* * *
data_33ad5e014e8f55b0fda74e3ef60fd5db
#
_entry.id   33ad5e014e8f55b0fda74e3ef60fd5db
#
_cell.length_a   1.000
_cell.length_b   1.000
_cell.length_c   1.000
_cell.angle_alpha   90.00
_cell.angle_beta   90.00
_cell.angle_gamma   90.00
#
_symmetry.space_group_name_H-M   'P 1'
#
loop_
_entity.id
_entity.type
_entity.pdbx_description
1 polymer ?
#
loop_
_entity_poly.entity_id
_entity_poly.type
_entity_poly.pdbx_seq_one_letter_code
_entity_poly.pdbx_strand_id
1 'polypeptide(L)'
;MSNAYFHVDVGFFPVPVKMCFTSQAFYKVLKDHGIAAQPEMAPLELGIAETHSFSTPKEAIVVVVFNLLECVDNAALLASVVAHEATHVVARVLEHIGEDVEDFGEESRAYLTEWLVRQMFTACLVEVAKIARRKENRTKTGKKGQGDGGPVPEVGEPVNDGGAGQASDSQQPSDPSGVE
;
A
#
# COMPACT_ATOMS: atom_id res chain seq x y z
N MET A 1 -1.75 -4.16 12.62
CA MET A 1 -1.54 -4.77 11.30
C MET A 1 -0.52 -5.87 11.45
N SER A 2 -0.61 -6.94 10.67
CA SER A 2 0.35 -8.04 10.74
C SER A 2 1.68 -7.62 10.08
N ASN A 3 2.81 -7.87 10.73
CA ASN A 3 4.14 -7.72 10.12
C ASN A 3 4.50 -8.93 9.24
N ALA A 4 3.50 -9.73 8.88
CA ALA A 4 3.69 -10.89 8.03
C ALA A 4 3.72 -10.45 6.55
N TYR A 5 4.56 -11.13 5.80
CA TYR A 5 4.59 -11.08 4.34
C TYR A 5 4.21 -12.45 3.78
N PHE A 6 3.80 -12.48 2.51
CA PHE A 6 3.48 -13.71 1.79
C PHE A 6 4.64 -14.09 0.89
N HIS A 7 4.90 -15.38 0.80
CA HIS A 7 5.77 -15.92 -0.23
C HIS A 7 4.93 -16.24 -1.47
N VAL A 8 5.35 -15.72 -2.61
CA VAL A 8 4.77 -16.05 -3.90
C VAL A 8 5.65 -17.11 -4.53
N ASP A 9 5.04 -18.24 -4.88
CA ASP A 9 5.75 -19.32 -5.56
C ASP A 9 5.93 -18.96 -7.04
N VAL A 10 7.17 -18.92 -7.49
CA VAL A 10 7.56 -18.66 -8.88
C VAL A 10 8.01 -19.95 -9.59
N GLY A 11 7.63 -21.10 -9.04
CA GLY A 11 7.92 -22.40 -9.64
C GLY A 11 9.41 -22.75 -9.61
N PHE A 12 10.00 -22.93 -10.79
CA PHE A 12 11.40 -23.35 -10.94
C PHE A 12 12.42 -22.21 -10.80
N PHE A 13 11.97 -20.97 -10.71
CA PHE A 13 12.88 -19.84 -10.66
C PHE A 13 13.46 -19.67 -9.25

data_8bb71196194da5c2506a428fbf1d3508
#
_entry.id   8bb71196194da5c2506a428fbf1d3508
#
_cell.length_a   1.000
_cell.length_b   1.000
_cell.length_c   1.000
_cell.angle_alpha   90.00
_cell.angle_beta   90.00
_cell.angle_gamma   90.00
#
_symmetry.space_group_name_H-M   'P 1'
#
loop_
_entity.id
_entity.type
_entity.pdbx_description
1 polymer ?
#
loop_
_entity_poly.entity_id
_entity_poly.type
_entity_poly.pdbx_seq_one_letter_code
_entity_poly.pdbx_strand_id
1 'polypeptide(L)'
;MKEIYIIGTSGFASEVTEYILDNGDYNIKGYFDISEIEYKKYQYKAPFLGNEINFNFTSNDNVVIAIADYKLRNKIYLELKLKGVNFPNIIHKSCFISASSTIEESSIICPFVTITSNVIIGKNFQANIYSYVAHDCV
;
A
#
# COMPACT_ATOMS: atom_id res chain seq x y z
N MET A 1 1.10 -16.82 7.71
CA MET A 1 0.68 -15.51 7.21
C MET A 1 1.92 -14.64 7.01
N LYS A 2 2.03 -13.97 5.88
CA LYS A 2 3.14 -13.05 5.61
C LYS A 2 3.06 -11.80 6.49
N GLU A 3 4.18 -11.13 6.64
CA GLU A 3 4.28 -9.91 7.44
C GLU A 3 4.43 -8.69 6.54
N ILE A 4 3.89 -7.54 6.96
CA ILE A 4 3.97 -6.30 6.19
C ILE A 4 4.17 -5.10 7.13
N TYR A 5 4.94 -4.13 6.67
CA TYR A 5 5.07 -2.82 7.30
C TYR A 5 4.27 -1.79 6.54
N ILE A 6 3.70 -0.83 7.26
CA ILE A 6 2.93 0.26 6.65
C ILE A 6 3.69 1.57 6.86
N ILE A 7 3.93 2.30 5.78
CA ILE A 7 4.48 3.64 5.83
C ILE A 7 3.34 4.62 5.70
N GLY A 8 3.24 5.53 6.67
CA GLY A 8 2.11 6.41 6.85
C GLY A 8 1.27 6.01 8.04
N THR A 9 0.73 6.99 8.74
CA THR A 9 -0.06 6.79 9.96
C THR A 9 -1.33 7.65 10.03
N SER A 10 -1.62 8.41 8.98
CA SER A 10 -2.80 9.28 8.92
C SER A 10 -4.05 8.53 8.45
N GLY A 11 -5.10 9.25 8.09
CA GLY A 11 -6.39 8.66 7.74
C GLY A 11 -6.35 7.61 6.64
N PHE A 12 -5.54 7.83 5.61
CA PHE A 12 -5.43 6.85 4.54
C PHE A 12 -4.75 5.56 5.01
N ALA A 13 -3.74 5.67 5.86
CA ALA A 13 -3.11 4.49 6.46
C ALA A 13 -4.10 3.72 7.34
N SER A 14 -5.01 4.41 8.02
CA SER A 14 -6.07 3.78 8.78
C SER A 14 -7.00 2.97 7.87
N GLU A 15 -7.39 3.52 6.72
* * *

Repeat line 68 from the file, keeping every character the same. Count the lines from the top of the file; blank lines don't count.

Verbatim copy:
CA PHE A 13 12.88 -19.84 -10.66